Sorry for late reply only just read your post and you may already have committed to KAI.
June 2008 I visited KAI, AJALT and Naganuma after an exhaustive web/forum trawl and some emails.
KAI receptionist was friendly but a bit pushy re trying to get me to sign-up on the spot, their level check was pretty comprehensive and instant feedback from a fierce looking but sincere sensei there. Apparently the local Korean restaurants are ok for inexpensive Japanese Korean style food (going on Korean friends' advice). Also KAI takes credit cards which is no small thing in Japan and much more convenient. Rates well on forums by all accounts. They offered to let me watch a class but between the lines I was getting a strong sense of obligation to sign-up if I did that.
AJALT was more tailored and personal in their response and their level check more conversational but still structured and systematic. They let me watch a class the day I visited, two students in class getting 'man to man' teaching (hence hourly rate is more than the boot camp schools). Problem was they only run classes when three or more students sign up and they couldn't confirm the next class would be running. Also, there's only a couple of classes a week and you'd better like the textbooks if beginner-intermediate level (the Japanese for Busy People series gets mixed reviews, but there is a new edition out recently).
Naganuma reception, true to the school edict, only speak Japanese which can be challenging. The chap there showed me their learning material and an estimate of the ethnic make-up of classes. The Intermediate (JLPT2+) classes are 95%+ Chinese/Korean. Large classes (10-15 students usually) and the school has a factory like quality (it is big, it churns out graduates, and it is intense by reputation). I signed up for Naganuma and have been there since. Their methods are, on the whole, good (repetition of basic sentence patterns, grammar, kanji every day plus tape/reading practice) and the school has given me a good foundation for future study. Negatives are: large classes so few direct questions, competitive feel in classes so can be inhibitive/stressful, mixed level in class so some students are bored while others struggle, excessive number of tests/exams (pretty much every second day), and the 'direct method' they use for me didn't explain Grammar points very clearly. If you choose Naganuma be prepared for heaps of homework too. I've made a number of good friends there and had some fun social outings, plus some of the senseis are really involved and conscientious.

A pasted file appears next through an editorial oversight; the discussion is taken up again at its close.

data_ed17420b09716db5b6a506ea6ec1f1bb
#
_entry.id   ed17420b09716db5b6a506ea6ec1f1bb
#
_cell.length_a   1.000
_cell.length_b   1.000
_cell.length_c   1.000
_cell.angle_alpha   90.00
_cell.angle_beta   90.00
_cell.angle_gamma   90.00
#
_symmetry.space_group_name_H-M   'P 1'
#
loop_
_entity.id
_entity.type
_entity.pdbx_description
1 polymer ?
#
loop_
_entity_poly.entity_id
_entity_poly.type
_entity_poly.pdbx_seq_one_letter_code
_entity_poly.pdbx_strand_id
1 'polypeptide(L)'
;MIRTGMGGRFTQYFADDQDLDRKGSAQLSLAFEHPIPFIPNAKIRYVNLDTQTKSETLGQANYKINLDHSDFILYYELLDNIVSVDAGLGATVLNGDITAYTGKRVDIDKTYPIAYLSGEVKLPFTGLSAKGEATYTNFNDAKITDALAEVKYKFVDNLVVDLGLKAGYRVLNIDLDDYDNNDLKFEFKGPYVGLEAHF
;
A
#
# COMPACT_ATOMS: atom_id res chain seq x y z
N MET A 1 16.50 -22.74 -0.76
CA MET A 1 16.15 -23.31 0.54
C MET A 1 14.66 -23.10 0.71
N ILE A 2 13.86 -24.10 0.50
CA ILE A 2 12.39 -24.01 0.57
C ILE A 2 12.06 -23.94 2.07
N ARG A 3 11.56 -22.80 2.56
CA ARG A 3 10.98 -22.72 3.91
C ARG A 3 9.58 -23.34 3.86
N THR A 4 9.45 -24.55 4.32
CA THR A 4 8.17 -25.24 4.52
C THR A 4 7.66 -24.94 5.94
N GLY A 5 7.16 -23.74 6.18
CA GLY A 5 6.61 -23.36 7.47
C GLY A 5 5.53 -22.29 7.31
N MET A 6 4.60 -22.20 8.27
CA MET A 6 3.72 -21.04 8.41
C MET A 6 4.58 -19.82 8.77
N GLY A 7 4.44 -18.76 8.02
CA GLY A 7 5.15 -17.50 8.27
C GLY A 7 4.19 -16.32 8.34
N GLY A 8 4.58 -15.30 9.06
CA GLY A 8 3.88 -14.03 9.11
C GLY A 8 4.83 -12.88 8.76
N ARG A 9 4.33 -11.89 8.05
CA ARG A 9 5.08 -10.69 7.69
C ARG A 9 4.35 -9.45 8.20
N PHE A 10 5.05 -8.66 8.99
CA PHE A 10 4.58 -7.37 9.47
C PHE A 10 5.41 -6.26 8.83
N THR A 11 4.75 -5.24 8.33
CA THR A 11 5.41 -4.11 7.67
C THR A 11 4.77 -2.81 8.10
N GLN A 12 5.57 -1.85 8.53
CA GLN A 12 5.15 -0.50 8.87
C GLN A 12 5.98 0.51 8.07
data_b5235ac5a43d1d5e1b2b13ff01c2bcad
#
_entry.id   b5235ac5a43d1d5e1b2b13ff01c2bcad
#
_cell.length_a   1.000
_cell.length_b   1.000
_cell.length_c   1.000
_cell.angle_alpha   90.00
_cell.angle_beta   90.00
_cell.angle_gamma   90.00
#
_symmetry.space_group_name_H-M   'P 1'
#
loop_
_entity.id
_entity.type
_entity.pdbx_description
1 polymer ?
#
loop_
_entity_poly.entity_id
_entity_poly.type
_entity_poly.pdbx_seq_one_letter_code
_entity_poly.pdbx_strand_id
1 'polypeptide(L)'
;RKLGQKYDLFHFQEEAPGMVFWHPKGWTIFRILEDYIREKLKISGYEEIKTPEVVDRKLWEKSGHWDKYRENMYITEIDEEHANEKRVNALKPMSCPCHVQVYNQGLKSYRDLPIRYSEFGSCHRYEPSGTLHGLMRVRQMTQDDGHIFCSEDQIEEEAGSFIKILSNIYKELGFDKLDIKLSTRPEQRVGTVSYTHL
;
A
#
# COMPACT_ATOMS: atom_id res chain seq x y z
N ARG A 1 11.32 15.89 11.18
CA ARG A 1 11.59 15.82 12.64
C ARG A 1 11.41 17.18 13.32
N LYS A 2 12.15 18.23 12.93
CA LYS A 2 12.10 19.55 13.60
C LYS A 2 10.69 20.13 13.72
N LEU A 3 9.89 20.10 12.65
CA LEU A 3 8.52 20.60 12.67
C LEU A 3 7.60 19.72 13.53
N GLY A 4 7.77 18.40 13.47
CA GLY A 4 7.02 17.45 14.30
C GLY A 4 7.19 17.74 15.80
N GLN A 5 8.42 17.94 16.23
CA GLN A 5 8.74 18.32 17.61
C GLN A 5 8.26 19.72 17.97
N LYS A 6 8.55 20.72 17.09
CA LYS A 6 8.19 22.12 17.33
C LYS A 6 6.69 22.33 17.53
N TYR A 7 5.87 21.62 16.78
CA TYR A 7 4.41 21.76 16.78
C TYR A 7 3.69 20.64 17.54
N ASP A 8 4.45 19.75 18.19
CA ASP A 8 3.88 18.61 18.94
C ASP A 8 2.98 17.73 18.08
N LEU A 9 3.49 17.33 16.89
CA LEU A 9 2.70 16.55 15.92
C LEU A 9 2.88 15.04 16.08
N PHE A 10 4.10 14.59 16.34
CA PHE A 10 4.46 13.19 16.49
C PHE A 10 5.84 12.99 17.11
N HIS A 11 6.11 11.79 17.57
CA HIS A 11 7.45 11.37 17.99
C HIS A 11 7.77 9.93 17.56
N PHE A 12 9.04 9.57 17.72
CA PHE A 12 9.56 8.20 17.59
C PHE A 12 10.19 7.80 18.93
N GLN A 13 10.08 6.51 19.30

I'm in Tokyo for a while longer but will now focus on conversation practice and one-on-one plus immersion, my spoken Japanese is very stilted. One piece of advice I would have is not to get too absorbed in school/homework. The best way to improve your Japanese is by practice, especially workplace. You cannot 'buy' Japanese as a skill, and the best investment you can make is to get a part time job. Without exception all the gaikokujin fluent Japanese speakers I've met learned on the job, eg at a bar or flipping burgers. It may sound unbelievable (it did to me) but it is true. Unlike Jpod101, school book Japanese is somewhat lame, formal and lifeless.
Oh, one last thing- checkout your local Kuyaksho (ward office) as the free lessons are great (not what you'd expect if you're thinking 'too basic' either).
http://www.aikgroup.co.jp/j-school/engl ... /tokyo.htm